You cannot classify yourself as a Marxist without wanting active change:
“Thus far the philosophers have only interpreted the world. The point however, is to change it” (Marx and Engles 1998).
One of Marx’s key theoretical propositions was his concept of Alienation. He argued that Alienation was a natural consequence of capitalism: his argument was that workers were being manipulated by capitalist companies in order to increase productivity and consequently the output of that company. The capitalist companies allocate workers with activities that are solely oriented towards a specific goal/objective, as though the worker is simply an instrument in their success and thus this leads to the loss of personal identity.
Marx’s theory of Alienation was put forward in the mid nineteenth century. This was a period which was actually characterised by the ever growing rise of capitalism. He argued that the capitalist system was based upon reinforcing the divisions of class. This Alienation theory even seems relevant today.
His first premise argued the fact that workers were being alienated with the jobs in which they had to perform. Their job duties were controlled by capitalism and therefore were often made very repetitive and mundane tasks; there wasn’t much variety and workers skills were not being used to their full …show more content…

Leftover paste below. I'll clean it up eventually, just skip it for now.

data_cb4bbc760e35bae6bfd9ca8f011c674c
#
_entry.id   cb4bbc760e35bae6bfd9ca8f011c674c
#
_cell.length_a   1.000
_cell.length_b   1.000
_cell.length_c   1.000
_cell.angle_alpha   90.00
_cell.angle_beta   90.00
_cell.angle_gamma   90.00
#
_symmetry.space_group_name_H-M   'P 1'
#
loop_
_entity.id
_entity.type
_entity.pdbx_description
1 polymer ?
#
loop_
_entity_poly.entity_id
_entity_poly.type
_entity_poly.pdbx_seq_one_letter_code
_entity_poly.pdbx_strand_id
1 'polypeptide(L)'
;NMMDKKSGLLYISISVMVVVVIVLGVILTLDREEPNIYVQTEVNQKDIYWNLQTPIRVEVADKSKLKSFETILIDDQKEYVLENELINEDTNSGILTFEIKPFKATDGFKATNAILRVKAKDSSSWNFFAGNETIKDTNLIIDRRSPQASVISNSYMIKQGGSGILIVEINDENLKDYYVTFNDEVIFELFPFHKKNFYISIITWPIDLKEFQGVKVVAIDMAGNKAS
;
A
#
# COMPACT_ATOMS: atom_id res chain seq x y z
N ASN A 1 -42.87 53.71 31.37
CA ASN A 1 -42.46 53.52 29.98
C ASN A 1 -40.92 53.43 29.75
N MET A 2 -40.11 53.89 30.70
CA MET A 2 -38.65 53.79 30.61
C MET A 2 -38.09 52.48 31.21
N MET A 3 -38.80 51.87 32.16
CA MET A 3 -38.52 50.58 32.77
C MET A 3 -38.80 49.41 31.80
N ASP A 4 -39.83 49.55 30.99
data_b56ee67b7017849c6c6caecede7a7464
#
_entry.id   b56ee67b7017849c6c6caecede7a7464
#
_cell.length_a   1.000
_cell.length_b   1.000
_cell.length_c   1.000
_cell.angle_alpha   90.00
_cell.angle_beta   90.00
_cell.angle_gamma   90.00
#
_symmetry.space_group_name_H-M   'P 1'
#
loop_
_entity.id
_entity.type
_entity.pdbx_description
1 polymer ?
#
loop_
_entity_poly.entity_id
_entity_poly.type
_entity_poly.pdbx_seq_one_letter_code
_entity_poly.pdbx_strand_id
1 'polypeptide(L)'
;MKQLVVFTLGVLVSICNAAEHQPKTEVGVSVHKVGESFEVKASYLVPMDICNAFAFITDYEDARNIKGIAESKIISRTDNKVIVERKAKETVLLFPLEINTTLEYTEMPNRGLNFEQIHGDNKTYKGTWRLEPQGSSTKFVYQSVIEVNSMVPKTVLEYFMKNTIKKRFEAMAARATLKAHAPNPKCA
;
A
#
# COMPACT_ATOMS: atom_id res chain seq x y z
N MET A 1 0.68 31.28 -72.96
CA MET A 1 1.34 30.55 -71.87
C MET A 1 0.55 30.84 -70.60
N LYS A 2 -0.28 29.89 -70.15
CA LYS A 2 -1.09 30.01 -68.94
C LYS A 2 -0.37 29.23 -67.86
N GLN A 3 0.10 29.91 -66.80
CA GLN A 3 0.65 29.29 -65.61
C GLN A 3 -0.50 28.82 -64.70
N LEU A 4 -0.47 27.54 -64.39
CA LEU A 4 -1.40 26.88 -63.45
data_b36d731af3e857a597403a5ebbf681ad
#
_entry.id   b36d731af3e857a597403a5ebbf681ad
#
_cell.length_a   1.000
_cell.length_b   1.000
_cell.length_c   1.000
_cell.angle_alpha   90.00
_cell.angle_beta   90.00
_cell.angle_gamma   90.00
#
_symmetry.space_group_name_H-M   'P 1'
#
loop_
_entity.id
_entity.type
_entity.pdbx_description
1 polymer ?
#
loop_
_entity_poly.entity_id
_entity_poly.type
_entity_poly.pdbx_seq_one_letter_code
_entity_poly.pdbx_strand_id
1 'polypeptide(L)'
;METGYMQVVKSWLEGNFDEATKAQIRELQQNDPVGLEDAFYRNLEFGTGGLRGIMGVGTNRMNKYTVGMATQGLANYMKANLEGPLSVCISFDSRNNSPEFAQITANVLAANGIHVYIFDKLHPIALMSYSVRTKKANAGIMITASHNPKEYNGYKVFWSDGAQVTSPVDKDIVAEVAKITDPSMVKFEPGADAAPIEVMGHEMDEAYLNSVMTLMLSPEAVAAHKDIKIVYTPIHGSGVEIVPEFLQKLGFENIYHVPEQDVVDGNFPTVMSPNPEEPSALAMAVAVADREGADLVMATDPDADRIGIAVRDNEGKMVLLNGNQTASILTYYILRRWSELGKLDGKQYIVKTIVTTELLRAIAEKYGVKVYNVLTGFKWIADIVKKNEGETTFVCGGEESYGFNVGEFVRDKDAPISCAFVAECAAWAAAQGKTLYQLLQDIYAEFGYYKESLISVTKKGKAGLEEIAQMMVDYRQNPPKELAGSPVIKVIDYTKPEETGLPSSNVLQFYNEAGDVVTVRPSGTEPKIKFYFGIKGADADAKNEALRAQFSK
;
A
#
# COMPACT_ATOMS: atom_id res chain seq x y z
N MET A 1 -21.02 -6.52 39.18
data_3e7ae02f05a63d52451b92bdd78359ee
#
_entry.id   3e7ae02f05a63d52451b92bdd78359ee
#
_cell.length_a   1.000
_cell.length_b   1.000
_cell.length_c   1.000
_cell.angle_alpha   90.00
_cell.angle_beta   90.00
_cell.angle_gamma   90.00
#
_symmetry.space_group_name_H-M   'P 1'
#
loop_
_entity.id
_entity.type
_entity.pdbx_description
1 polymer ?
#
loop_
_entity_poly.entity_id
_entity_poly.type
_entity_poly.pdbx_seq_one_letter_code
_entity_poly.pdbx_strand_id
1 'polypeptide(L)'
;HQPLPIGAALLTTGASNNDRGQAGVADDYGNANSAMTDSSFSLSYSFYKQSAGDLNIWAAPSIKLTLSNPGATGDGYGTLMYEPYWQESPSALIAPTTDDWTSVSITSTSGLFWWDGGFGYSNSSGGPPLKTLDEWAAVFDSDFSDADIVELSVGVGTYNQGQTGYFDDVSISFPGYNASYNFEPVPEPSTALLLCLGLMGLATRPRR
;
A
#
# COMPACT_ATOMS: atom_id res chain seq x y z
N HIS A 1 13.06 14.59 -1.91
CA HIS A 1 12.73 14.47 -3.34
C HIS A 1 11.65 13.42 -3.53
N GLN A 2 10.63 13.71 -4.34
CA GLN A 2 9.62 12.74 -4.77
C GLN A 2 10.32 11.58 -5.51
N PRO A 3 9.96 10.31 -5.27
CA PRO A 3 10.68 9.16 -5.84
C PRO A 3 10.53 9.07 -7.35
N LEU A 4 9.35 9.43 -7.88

The idea of competition had destroyed all notion of working together: collaboration and cooperation were no longer being seen as a valuable trait.
Another of Marx’s key theoretical preposition is ‘Modes of Production’. This is a Marxian concept, a very abstract one at that. It refers, not only to a particular technique or technology of production but instead is a concept that focuses on the means of production (tools, land, techniques etc.) which are owned and used.
Marx argued that there was only a few ‘modes of production’, the main three being: capitalism, feudalism and ancient slavery. There are others including; colonial mode and Asiatic mode. However it is these modes which are more often attacked and criticised.
He argues, in his ‘Critique of Political Economy’ that it is essential that we understand the modes of production in order to understand anything about society. It is essential that we are able to identify who produces and who appropriates the surplus product in our economic